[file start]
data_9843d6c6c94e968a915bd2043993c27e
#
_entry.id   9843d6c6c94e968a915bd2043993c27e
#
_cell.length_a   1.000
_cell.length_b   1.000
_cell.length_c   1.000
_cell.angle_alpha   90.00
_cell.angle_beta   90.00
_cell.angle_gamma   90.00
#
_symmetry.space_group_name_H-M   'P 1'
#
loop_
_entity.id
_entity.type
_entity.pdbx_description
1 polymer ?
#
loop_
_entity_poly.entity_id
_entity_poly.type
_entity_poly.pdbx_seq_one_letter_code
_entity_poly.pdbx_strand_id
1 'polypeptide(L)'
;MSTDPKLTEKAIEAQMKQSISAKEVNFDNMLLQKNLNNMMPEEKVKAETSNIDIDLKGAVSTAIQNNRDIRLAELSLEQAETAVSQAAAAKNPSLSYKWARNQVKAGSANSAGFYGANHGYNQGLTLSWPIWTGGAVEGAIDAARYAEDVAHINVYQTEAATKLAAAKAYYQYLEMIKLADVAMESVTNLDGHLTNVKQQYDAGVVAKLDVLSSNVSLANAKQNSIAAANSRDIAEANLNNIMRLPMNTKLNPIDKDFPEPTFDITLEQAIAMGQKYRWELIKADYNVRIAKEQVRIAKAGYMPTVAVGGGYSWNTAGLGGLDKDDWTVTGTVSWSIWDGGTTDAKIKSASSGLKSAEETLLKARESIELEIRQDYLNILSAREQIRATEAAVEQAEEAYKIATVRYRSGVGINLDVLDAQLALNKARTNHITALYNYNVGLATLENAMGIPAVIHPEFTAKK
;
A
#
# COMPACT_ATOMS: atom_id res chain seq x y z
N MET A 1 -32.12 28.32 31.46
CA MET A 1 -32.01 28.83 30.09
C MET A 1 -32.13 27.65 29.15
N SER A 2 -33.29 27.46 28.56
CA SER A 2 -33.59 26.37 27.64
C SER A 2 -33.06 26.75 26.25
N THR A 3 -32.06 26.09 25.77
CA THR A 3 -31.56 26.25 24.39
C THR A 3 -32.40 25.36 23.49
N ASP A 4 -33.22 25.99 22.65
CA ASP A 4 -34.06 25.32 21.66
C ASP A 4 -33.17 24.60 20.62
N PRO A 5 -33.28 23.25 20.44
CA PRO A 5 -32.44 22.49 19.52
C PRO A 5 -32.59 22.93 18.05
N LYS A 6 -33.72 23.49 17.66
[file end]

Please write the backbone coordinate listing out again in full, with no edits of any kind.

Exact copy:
data_9843d6c6c94e968a915bd2043993c27e
#
_entry.id   9843d6c6c94e968a915bd2043993c27e
#
_cell.length_a   1.000
_cell.length_b   1.000
_cell.length_c   1.000
_cell.angle_alpha   90.00
_cell.angle_beta   90.00
_cell.angle_gamma   90.00
#
_symmetry.space_group_name_H-M   'P 1'
#
loop_
_entity.id
_entity.type
_entity.pdbx_description
1 polymer ?
#
loop_
_entity_poly.entity_id
_entity_poly.type
_entity_poly.pdbx_seq_one_letter_code
_entity_poly.pdbx_strand_id
1 'polypeptide(L)'
;MSTDPKLTEKAIEAQMKQSISAKEVNFDNMLLQKNLNNMMPEEKVKAETSNIDIDLKGAVSTAIQNNRDIRLAELSLEQAETAVSQAAAAKNPSLSYKWARNQVKAGSANSAGFYGANHGYNQGLTLSWPIWTGGAVEGAIDAARYAEDVAHINVYQTEAATKLAAAKAYYQYLEMIKLADVAMESVTNLDGHLTNVKQQYDAGVVAKLDVLSSNVSLANAKQNSIAAANSRDIAEANLNNIMRLPMNTKLNPIDKDFPEPTFDITLEQAIAMGQKYRWELIKADYNVRIAKEQVRIAKAGYMPTVAVGGGYSWNTAGLGGLDKDDWTVTGTVSWSIWDGGTTDAKIKSASSGLKSAEETLLKARESIELEIRQDYLNILSAREQIRATEAAVEQAEEAYKIATVRYRSGVGINLDVLDAQLALNKARTNHITALYNYNVGLATLENAMGIPAVIHPEFTAKK
;
A
#
# COMPACT_ATOMS: atom_id res chain seq x y z
N MET A 1 -32.12 28.32 31.46
CA MET A 1 -32.01 28.83 30.09
C MET A 1 -32.13 27.65 29.15
N SER A 2 -33.29 27.46 28.56
CA SER A 2 -33.59 26.37 27.64
C SER A 2 -33.06 26.75 26.25
N THR A 3 -32.06 26.09 25.77
CA THR A 3 -31.56 26.25 24.39
C THR A 3 -32.40 25.36 23.49
N ASP A 4 -33.22 25.99 22.65
CA ASP A 4 -34.06 25.32 21.66
C ASP A 4 -33.17 24.60 20.62
N PRO A 5 -33.28 23.25 20.44
CA PRO A 5 -32.44 22.49 19.52
C PRO A 5 -32.59 22.93 18.05
N LYS A 6 -33.72 23.49 17.66